A unique experience that must be had twice.
gameplay 80 / story 95 / graphics 90 / sound 95
The video game industry is an oddity. Built on the backs of the most creative minds on the planet, yet innovation happens one small step at a time. The cost to make a game has become so great, that publishers and developers are scared to try something new. But not Remedy. Remedy has a knack for creating new ways to experience games. From introducing us to ‘bullet time’ in Max Payne, to showing developers how ‘Episodic Content’ should be done in Alan Wake, to Quantum Break, where they bring all of their ideas together in a single package.
It’s no secret, the unveiling of the Xbox One console in 2013 was nearly a complete disaster. Microsoft came out with a radical concept focused on integrating TV programming and gaming, and the internet rushed to grab their pitchforks. This wasn’t the first time the gaming industry had tried to combine live action video with interactive gaming with little success, but Microsoft was hell bent on proving it could succeed. Microsoft would eventually cave in to the angry mobs gathering on the internet, and nearly all of the TV programming has been canceled. Quantum Break would be the sole survivor from Microsofts original plan. If you ever wondered whether or not Microsoft could have pulled it off, Quantum Break will at least confirm the possibility was there.
The game was rather difficult to control in the beginning, I found myself having to to reduce the sensitivity from 80 all the way down to 50 in order to feel in control of the game in areas with heavy gun play. Even after making this change I still felt the controls were a bit sloppy, movement was slow and cumbersome and gun play still felt like you were on ice. You can use your time powers to raise or lower an object in order to cross a large gap or reach an otherwise unattainable area, but the sloppy controls would tend to make the platforming more of a challenge than it should have been. While this idea sounds awesome, the poor execution really sours the experience. On one hand I am thankful that there wasn’t very much platforming in the game. On the other hand there was clearly a missed opportunity to design more engaging levels full of unique puzzles which force you to think rather than simply shoot everything that moves.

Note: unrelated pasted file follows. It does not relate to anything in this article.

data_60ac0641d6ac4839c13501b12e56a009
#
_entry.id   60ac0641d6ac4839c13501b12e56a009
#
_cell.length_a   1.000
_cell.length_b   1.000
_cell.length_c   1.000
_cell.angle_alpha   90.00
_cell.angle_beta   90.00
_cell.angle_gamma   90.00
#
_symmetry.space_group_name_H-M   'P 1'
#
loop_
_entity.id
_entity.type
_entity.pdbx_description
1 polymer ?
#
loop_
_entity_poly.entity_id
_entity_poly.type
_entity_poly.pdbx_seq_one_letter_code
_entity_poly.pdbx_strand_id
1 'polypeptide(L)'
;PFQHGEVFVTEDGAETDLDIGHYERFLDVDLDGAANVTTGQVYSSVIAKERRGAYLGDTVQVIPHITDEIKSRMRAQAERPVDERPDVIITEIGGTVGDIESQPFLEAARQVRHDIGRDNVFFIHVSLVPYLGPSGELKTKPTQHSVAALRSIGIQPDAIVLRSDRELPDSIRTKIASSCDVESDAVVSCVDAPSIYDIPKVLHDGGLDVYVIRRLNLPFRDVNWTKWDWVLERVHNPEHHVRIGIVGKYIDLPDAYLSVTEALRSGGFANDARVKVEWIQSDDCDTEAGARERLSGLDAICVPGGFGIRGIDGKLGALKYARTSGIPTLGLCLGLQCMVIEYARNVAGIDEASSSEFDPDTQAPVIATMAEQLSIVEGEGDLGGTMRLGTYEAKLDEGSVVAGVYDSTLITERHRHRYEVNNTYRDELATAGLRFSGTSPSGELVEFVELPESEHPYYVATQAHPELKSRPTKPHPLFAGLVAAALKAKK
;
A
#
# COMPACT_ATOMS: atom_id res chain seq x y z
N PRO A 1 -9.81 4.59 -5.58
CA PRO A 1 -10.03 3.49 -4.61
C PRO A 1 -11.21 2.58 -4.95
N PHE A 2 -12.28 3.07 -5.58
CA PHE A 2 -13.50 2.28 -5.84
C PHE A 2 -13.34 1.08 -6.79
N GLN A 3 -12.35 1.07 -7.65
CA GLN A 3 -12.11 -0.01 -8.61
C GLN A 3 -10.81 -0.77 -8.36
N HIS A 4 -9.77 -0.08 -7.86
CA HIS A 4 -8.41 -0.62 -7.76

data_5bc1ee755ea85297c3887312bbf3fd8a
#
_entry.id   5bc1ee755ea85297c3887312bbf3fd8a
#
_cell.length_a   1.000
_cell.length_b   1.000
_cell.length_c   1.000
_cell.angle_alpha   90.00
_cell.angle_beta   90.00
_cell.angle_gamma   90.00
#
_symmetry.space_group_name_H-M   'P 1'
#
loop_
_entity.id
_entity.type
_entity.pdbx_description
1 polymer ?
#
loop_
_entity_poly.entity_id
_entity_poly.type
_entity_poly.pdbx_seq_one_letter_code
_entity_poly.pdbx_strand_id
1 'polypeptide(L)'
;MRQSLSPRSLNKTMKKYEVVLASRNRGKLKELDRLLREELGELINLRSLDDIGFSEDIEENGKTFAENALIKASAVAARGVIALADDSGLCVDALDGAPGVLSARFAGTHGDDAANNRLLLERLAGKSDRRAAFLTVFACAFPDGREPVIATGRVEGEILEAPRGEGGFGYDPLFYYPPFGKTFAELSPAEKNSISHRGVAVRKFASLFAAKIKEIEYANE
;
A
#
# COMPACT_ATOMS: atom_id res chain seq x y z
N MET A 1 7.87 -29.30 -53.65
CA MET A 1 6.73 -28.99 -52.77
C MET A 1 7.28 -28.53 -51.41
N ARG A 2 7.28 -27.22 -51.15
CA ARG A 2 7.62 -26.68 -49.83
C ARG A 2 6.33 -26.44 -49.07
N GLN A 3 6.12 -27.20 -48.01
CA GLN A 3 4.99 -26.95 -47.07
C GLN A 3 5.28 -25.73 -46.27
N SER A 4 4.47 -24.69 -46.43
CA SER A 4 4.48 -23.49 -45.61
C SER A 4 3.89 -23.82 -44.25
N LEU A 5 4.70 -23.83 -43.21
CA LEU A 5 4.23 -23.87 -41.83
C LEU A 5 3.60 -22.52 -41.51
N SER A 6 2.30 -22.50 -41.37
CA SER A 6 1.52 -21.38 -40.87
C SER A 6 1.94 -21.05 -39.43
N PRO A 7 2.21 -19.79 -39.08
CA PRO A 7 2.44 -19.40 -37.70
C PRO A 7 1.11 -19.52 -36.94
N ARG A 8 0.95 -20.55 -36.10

Quantum Break is a cover shooter at its core, however you can’t play the game as you would any other typical cover shooter. Enemies will flank you and can hurt quite a bit if you remain stationary. The key to success is staying active. Moving around a lot while mixing in your time powers so that you’re never a sitting duck, waiting for your abilities to refresh. The game started off pretty slow, setting up the foundation for the story by establishing the the main character, Jack Joyce, and his soon to be enemy, Paul Serene, as best friends reunited. Paul needs Jack to help him test out an experimental time machine against the advice of its’ creator, Jacks brother William Joyce. As predicted, the outcome is a catastrophe that literally breaks time itself. I noticed early on that the story did just enough explaining to make the outcome believable, while being vague enough that the intentional plot holes didn’t leave me confused.
I really liked the pacing of the game. I took my time hunting down all of the hidden items. Read a lot of the extra material available in the game, which also adds a lot of context for the TV show. I also enjoyed the TV a lot. It was a nice little break every couple of chapters and I didn’t feel any pressure to rush to the end of the game. Whether you watch it in game or not, I do recommend watching at least one version of the episodes at some point. I did feel the Quantum Break was shorter than I had hoped. I had planned on completing the game over the course of 4 days after work, instead it only took 3. Though I must admit I ended up playing an extra 2 hours each of the first two nights because I couldn’t put the controller down.